On the Stage – Set your feet to tapping and your hips to swaying with City Folk, the Red Headed Strangers, and Folknbluesgrass. If you haven’t heard them yet in the local music scene, then you don’t want to miss out on this Festival.

The Art Corner – Join Jenna at SCOSAG and let your imagination fly. If you’re the only one over 12 covered in finger paint, we promise not to tell. Bring the kids and get ready for fun.

Locally Grown Pie Contest – Do you know what’s in season here in Missouri? Can you whip up a mean pie? If the answer to both questions is yes, maybe, or I’d like to, then prizes may be in your future. Visit with the GreenMarket and the Clayton Farmer’s Market to pick up supplies and meet local farmers, then get to baking. If you just like pie, maybe we’ll let you help us judge. Email us at info@buildstlouis.org or call (314) 808-8032 for information on how to get your pie in the running.

Downtown Bike Tour – Join the St. Louis Bike Federation and BUILD St. Louis for a 6-mile bike tour of some great St. Louis neighborhoods. Don’t worry, even novice riders can make this one. Three stops at mystery independent businesses provide breaks and a history of the area. Bring 2 dollars if you’re not a Bike Federation member. We leave at 5pm from the Tap Room, so make sure to get to the festival early!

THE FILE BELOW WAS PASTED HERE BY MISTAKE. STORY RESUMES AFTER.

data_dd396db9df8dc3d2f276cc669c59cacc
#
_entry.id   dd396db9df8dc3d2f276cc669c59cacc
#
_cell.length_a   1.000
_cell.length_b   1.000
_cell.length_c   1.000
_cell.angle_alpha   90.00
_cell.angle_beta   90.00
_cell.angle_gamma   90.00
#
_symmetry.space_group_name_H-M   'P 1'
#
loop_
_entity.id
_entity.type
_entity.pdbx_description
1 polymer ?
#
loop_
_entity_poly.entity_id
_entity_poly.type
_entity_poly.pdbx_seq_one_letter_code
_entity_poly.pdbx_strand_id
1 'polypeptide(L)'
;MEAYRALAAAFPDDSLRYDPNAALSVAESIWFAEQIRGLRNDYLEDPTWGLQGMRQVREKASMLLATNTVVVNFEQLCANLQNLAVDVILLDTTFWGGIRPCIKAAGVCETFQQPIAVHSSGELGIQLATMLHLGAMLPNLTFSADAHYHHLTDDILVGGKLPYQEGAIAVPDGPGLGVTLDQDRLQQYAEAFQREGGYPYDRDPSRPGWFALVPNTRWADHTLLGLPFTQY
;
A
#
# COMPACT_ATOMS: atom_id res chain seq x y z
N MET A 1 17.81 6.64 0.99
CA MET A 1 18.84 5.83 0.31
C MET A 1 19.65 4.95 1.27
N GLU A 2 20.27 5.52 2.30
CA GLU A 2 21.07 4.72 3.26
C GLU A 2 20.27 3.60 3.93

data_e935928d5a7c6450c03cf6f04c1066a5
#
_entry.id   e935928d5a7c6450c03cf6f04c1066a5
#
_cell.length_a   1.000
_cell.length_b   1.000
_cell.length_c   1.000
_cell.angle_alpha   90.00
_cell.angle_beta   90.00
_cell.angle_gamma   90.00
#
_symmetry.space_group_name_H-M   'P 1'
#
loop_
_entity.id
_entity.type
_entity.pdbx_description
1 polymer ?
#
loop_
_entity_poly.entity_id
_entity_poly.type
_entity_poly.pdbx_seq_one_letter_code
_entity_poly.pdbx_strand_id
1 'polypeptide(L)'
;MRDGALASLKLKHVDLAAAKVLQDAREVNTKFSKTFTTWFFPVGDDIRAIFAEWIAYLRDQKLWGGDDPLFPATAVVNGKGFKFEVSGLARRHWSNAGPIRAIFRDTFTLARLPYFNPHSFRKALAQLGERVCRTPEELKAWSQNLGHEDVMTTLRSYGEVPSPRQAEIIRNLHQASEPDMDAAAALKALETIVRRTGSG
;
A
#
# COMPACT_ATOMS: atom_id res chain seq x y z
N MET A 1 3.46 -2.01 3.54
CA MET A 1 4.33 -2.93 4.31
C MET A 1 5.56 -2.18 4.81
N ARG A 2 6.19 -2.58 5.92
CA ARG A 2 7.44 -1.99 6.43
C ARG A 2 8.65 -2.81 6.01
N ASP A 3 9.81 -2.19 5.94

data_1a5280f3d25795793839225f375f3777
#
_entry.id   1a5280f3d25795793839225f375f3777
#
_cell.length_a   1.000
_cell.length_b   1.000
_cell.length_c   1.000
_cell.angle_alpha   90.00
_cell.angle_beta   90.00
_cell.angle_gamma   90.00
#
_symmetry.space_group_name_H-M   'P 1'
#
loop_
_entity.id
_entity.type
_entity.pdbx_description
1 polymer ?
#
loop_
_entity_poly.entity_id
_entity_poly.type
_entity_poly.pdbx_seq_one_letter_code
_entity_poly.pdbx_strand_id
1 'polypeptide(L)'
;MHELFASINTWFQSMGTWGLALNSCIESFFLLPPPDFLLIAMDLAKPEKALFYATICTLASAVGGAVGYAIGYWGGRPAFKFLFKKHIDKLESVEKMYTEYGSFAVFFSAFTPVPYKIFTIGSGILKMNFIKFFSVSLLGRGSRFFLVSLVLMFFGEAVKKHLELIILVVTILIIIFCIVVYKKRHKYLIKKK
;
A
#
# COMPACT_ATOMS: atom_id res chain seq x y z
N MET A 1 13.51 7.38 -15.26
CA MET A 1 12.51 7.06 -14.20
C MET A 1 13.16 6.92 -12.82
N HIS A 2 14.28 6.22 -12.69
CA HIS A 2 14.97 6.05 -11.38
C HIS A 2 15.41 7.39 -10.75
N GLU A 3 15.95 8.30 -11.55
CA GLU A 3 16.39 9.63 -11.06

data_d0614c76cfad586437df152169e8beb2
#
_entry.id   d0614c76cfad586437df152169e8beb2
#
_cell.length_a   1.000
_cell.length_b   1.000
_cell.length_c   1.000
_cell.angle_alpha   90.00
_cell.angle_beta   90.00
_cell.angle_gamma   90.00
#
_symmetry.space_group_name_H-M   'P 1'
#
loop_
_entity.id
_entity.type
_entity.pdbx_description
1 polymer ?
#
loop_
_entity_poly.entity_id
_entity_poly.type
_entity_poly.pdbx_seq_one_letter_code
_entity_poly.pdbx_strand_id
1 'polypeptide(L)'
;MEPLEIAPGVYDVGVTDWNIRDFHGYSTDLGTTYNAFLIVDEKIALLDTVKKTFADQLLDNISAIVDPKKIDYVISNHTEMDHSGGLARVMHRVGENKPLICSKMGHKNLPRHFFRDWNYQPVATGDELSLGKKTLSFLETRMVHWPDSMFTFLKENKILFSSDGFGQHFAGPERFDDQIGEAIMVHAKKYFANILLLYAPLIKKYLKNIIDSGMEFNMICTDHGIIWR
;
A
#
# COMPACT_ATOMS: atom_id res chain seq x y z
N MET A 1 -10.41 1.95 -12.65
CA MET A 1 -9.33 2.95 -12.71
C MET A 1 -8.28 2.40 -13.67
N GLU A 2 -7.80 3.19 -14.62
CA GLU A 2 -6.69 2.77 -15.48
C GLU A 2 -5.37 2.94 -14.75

If you are an independent business and would like to get a booth for the festival, email us at info@buildstlouis.org or call (314) 808-8032. See you all at the Tap Room!

Many things to like about this event: locally owned businesses, pie, good music, pie, art, pie, and bicycles. And what is better after a six mile ride? Pie! Well, and some Schlafly beer! Sounds like a great event.

On an aside, can you believe the Tap Room has been open since 1991? They’ve done a great job with their building over the years but despite all the events and such they have always been this little island in the area. Slowly the area has seen other development such as the Sporting News Lofts at 2020 Washington. Next year many other buildings in the area will have new residents. Just goes to show that sometimes it takes a while for a seed to germinate.

The BUILD St. Louis Celebrate Your Independents Festival will be held on the Tap Room’s parking lot. I hope to see this land become so valuable that surface parking no longer makes financial sense. Building new on their surface lot would be a nice evolution for the local brew pub.

– Steve